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Flashcards in Coastal Landscapes Deck (27):

Mechanical weathering

The breakdown of rock without changing its chemical composition
ie freeze thaw weathering


Chemical weathering

The breakdown of rocks by CHANGING its chemical position
ie carbonation weathering - happens warm and wet conditions


Freeze thaw weathering (mechanical weathering)

1) when the temp alternates above 0 degrees


Destructive waves

High frequency (10-14 waves/Minute)

They’re high and steep

Strong backwash and weak swash- material is REMOVED from the coast


Constructive waves

Gentle low waves and spill unto the beach

Short and wide waves (8-10 waves/minute)

Strong swash and weak backswash- build up the beach

Waves loses energy as it is in friction with the sand


Coastal Landforms by erosion

Wave cut platform

Headland and bay

Caves, Arches and Stacks


Coastal transportation

Long shore drift


Coastal Landforms by deposition




Sand dunes


Example of coastal landforms

Has discordant coastline

Chesil Beach - bar with a lagoon
Durdle Door - an arch
Lulworth Cove - has a bay


Types of weathering



Headlands and Bays

Occurs on DISCORDANT coastline ( alternating hard and soft rock)

Less resistant rock (soft) is eroded quickly forming a bay which has a gentle slope

Resistant rock is eroded more slowly forming a headland with steep sides


Caves, Arches and Stacks

1. Occurs in headlands made of resistant rock
2. Waves crash into the headland and enlarge the cracks (weaknesses) by HYDRAULIC ACTION and ABRASION (define them)
3. Cave is formed by the repeated process
4. An arch is formed when continued erosion deepens the cave until it breaks through the headland
5. A stack is formed when erosion wears away the rock supporting the arch and it collapses
6. A stack is an isolated rock that’s separated from the headland


Wavecut platforms

1. More erosion happens at the foot of the cliff ( HYDRAULIC ACTION)
2. Forms a wave cut notch - enlarged as erosion continues
3. Rock above becomes unstable- collapse
4. It’s washed away and a new wave cut notch forms - HYDRAULIC ACTION and ABRASION
5. Cliff retreats - repeated collapses
6. A wave cut platform is the platform that’s left behind


What is mass movement

The shifting of rocks AND the lose of material down a slope

It happens when gravity acting on the slop is greater than the form supporting it


3 types of mass movement

Slides - material shifts in a STRAIGHT line

Slumps - material shifts with a ROTATION

Rockfalls -


Long shore drift

1. The waves follow the direction of prevailing wind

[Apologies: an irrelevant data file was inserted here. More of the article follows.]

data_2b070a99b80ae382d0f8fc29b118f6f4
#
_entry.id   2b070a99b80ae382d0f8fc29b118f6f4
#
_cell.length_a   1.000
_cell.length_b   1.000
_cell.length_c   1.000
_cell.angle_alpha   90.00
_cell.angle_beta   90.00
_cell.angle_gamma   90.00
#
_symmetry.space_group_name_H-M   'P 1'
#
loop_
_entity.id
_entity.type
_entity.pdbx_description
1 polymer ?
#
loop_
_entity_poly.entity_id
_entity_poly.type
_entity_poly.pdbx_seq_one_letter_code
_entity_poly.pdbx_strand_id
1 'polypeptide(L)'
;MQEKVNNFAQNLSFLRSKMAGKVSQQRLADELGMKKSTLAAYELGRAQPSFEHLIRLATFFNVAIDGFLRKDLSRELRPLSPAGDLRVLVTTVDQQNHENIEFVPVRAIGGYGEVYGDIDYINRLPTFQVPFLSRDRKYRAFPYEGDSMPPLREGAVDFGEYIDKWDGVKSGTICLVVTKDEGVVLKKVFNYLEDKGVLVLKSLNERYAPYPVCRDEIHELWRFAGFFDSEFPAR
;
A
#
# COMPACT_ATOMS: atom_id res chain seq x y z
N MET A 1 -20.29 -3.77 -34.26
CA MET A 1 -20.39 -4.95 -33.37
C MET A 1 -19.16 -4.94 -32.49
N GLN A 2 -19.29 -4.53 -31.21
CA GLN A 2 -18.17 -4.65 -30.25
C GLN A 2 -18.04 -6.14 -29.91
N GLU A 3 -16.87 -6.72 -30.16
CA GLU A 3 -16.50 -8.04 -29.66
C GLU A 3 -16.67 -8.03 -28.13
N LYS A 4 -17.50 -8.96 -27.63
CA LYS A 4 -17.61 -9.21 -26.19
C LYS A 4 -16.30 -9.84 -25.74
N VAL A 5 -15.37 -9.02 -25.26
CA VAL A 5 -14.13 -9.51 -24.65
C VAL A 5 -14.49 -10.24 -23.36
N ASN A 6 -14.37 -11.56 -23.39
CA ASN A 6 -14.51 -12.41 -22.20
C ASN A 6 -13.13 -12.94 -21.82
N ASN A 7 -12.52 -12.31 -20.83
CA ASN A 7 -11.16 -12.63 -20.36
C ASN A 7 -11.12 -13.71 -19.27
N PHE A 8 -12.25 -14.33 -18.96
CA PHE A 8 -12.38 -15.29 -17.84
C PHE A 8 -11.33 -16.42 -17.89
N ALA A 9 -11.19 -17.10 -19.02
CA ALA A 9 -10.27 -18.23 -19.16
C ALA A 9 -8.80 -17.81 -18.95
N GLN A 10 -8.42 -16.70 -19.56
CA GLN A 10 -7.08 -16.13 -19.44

2. They hit the coast at an oblique angle
3. Swash carries material UP the beach IN THE SAME DIRECTION AS THE WAVES
4. The backswash carries material DOWN the beach at right angles
5. Overtime the material ZIG ZAGS along the coast


Increase in deposition is caused by what?

1. When there lots of TRANSPORTATION of material into the area

2. When there’s lots of EROSION ELSEWHERE on the coast - lots of material available


Formation of a beach

1. Found on coasts between the HIGH WATER MARK and the LOW WATER MARK

2. Constructive waves - it loses its energy when it passes the headland

3. The waves carry the deposited material (sand and shingle)


Formation of Spits

1. Form at SHARP BENDS (river mouth)
2. LONGSHORE DRIFT transport sand and shingle past the bend and DEPOSITS it in the SEA
3. STRONG WINDS and WAVES curve the end of the spit
4. Sheltered area behind the spit is protected from waves - growth of SALT MARSH and MUD FLATS (because of deposited material)




2: former when a spit joins 2 headlands together
3: it cuts of the bay between the headland from the sea
4: a LAGOON is formed behind the spit


Sand Dunes

1. Formed when sand deposited by LONGSHORE drift is MOVED UP the beach BY THE WIND
2) obstacles decrease wind speeds so sand is deposited.
3) the sand is colonised by plants and grasses. Vegetation stabilises the sand and encourages more sand to accumulate there (embryo dunes)
4) overtime the oldest dunes migrate inland as newer dunes are formed. Mature dunes could be 10cm high


Sea Wall (hard)

Made of concrete that reflects waves back to the sea

+prevents erosion
+acts as a barrier to prevent flooding

- created a strong backwash (erodes under the wall)
- very expensive to build AND maintain


Gabions (hard)

A wall of wired cages filled with rocks. Usually built at the foot of cliffs

+ absorbs wave energy (reduces erosion)
+ cheap and easy to build

- wire cage can corrode over time
- ugly


Rock Armour (hard)

Boulders that are piled up along the coast

+ absorbs wave energy (reduces erosion and flooding)
+ cheap

- can be moved around by strong waves (needs to be replaced)



Wooden/stone fences built at right angles to the coast
They trap material transported by longshore drift

+ create wider beaches (slow the waves-gives greater protection from flooding and erosion)
+ fairly cheap

- starves the beaches further down the coast (makes it narrower)
- narrow beaches don’t protect the coast well (floods and erosion)


Beach Nourishment and Reprofiling

Sand/shingle from elsewhere or from lower down the beach that’s added to the upper part of beaches
+ creates wider beaches (slow the waves)
+ gives greater protection from flooding and erosion

- can destroy habitats and kill organisms
- very expensive
-has to be repeated


Dune Regeneration

Creating and restoring sand dunes by:
Planting vegetation to stabilise sand

+ provides a barrier between land and sea
+wave energy is absorbed (prevents flooding and erosion)
+ stabilisation is cheap

- protection is limited to a small area
- nourishment is very expensive